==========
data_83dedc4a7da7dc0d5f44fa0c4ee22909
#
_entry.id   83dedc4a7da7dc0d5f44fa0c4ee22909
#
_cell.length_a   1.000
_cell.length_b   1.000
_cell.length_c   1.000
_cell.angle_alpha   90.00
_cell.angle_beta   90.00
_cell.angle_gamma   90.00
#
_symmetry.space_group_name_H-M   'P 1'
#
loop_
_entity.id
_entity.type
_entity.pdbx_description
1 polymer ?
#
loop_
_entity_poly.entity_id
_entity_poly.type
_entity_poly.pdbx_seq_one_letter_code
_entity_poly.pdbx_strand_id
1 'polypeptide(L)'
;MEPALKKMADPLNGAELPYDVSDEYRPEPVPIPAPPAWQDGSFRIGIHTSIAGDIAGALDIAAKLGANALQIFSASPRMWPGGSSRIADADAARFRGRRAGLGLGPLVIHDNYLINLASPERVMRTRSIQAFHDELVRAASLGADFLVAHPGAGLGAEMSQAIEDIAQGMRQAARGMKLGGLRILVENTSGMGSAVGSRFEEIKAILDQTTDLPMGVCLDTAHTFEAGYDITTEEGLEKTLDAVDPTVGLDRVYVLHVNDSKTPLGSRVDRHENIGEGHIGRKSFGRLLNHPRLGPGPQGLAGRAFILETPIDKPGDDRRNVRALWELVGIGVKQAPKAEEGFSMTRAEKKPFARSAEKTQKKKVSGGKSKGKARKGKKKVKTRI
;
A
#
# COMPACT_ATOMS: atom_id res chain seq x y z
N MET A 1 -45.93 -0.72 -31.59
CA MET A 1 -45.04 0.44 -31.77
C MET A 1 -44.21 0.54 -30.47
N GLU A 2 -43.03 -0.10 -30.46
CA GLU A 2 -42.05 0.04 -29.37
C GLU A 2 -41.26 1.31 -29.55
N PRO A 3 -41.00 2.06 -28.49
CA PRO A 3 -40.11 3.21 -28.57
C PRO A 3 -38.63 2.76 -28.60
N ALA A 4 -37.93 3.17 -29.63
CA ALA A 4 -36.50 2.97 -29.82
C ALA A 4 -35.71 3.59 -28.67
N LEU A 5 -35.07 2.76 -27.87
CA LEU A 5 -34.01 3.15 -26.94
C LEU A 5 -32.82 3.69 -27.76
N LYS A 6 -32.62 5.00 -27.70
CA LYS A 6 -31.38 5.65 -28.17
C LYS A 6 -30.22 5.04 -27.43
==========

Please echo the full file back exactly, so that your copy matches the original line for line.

data_83dedc4a7da7dc0d5f44fa0c4ee22909
#
_entry.id   83dedc4a7da7dc0d5f44fa0c4ee22909
#
_cell.length_a   1.000
_cell.length_b   1.000
_cell.length_c   1.000
_cell.angle_alpha   90.00
_cell.angle_beta   90.00
_cell.angle_gamma   90.00
#
_symmetry.space_group_name_H-M   'P 1'
#
loop_
_entity.id
_entity.type
_entity.pdbx_description
1 polymer ?
#
loop_
_entity_poly.entity_id
_entity_poly.type
_entity_poly.pdbx_seq_one_letter_code
_entity_poly.pdbx_strand_id
1 'polypeptide(L)'
;MEPALKKMADPLNGAELPYDVSDEYRPEPVPIPAPPAWQDGSFRIGIHTSIAGDIAGALDIAAKLGANALQIFSASPRMWPGGSSRIADADAARFRGRRAGLGLGPLVIHDNYLINLASPERVMRTRSIQAFHDELVRAASLGADFLVAHPGAGLGAEMSQAIEDIAQGMRQAARGMKLGGLRILVENTSGMGSAVGSRFEEIKAILDQTTDLPMGVCLDTAHTFEAGYDITTEEGLEKTLDAVDPTVGLDRVYVLHVNDSKTPLGSRVDRHENIGEGHIGRKSFGRLLNHPRLGPGPQGLAGRAFILETPIDKPGDDRRNVRALWELVGIGVKQAPKAEEGFSMTRAEKKPFARSAEKTQKKKVSGGKSKGKARKGKKKVKTRI
;
A
#
# COMPACT_ATOMS: atom_id res chain seq x y z
N MET A 1 -45.93 -0.72 -31.59
CA MET A 1 -45.04 0.44 -31.77
C MET A 1 -44.21 0.54 -30.47
N GLU A 2 -43.03 -0.10 -30.46
CA GLU A 2 -42.05 0.04 -29.37
C GLU A 2 -41.26 1.31 -29.55
N PRO A 3 -41.00 2.06 -28.49
CA PRO A 3 -40.11 3.21 -28.57
C PRO A 3 -38.63 2.76 -28.60
N ALA A 4 -37.93 3.17 -29.63
CA ALA A 4 -36.50 2.97 -29.82
C ALA A 4 -35.71 3.59 -28.67
N LEU A 5 -35.07 2.76 -27.87
CA LEU A 5 -34.01 3.15 -26.94
C LEU A 5 -32.82 3.69 -27.76
N LYS A 6 -32.62 5.00 -27.70
CA LYS A 6 -31.38 5.65 -28.17
C LYS A 6 -30.22 5.04 -27.43